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Original post by kseh
I was also thinking that the EV suits might allow some kind of puncture damage like from a bee sting or animal bite. The attack would get through because the suit needs to be flexible and light but instead of leaving a gaping hole in the suit, self repairing nano-fibers fix the hole. It might be possible to sell that idea but a quick search on modern chainmail suggests that it can effectively protect against something like a shark bite. I would figure advanced nano-fiber mail might provide similar protection with less weight so I'm thinking that idea isn't that great.


Ha, yes, you're right. But it's still a cool idea that could be framed in terms not of what should be the tech but what market forces have created. For instance you'd think that remote controlled robotics could be used extensively in Iraq to protect against IEDs and that the troops should be decked out with the most advanced stuff possible. Yet we know this isn't the case due to a complex web of politics, engineering and business.

So maybe the military has the nano-fiber, which costs 150k a suit, but poor wildcatting civvies have to deal with second hand junk.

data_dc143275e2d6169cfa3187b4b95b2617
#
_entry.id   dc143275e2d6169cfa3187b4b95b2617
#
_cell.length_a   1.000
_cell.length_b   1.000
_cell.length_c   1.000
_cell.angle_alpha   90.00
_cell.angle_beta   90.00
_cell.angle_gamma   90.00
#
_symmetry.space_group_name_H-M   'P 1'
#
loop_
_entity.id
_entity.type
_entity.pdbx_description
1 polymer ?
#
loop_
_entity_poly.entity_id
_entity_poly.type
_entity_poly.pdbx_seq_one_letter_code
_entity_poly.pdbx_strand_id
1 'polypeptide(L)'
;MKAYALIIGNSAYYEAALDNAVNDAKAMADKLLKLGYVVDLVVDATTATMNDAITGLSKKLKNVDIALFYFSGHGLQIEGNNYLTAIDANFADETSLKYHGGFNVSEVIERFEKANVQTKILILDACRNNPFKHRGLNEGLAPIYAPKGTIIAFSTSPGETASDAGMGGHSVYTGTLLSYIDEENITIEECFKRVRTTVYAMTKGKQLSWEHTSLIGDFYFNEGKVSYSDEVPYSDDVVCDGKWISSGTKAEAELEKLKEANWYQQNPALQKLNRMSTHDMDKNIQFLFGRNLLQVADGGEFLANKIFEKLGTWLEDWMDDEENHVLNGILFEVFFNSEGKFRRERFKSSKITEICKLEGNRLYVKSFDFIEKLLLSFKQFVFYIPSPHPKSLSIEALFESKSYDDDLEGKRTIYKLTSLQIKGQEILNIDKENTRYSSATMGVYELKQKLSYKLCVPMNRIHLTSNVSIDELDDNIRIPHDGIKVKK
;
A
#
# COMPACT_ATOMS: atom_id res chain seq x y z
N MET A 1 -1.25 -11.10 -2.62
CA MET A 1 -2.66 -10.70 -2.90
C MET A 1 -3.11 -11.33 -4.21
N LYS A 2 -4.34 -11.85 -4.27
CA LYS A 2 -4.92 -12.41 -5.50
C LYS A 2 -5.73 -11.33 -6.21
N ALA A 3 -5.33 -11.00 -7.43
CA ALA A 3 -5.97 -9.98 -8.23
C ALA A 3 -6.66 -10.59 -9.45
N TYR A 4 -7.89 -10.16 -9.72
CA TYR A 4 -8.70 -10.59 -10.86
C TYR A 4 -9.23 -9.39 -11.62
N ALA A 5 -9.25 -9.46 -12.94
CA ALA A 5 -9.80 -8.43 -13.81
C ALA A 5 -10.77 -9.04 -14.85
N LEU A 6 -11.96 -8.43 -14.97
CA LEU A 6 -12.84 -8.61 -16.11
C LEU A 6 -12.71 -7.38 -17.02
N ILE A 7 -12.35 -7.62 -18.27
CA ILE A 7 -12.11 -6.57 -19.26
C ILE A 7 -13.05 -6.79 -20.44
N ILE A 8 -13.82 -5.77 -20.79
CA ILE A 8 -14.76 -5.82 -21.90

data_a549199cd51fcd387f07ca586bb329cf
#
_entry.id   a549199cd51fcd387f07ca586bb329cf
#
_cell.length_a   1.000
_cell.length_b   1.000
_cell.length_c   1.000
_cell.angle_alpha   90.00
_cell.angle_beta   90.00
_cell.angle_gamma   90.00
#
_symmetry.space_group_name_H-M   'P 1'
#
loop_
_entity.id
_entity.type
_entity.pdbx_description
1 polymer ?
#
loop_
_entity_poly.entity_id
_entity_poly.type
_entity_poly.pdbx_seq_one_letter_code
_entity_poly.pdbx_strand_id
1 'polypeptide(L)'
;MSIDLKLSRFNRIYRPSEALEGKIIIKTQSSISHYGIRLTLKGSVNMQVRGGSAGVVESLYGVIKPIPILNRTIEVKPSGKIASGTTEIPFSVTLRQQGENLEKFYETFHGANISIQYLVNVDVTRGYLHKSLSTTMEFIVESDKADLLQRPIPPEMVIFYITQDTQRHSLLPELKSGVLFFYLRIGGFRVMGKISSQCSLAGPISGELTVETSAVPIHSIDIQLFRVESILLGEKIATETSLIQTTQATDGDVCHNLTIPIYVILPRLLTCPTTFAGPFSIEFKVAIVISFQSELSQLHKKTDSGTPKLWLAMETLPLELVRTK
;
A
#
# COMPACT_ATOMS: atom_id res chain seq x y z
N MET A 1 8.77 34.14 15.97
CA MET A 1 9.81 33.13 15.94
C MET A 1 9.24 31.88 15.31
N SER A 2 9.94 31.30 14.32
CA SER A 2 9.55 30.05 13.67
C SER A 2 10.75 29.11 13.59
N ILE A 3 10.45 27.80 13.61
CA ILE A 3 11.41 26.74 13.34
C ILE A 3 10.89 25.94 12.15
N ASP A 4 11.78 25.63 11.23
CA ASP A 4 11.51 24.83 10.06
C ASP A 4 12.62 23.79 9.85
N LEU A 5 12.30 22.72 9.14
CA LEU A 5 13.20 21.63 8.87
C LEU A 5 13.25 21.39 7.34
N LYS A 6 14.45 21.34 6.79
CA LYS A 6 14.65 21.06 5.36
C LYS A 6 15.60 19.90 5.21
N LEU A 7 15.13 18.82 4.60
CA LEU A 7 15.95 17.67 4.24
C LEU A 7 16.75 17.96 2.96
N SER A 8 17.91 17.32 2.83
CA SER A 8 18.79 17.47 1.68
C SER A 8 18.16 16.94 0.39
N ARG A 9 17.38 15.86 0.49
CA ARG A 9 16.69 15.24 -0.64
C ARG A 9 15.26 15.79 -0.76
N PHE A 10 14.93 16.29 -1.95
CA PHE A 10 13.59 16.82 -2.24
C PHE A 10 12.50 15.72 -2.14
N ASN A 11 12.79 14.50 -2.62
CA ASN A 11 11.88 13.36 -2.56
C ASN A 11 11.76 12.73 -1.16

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Original post by BLiTZWiNG
Don't forget good old Star Trek "phase shifting" as a way for things to pass through your suit!


That's exactly my bs excuse.[smile] That and two races are vying to colonize the galaxy (or at least prevent it's colonization) by weaponizing life at the biomolecular level. So if you run across rhinos with psionics or bears with near monofilament grade claws, you'll know who caused it.

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Some interesting stuff going on. I'd say take a look at some excellent classics like alpha centauri and
http://en.wikipedia.org/wiki/Sid_Meier%27s_Alpha_Centauri
http://en.wikipedia.org/wiki/Fragile_Allegiance

Both excellent scifi planet building games with a wicked META-game. Alpha Centauri's approach to the native life forms you are trying to make is especially interesting. They a sort of mind worms that are part of the planet and react to how you build on it, certain society types or buildings make an impact on the activeness of these. There is also a very interesting victory condition that is most easily pursued by the tree-loving faction the gaians to merge with these liveforms and become a part of the planet, very scifi haha.

Problem with this game is the huge time the gameplay takes in the late midgame turns. There are ways to automate things, but they are less than ideal. I think a good way for you to explore would be to expand upon automatically maintaining colonies so you can concentrate on the META game.

Off course the META-game of alpha centauri is in the diplomatics and it's highly polar factions. Which is a nice property of scifi, you can play with possible future social systems.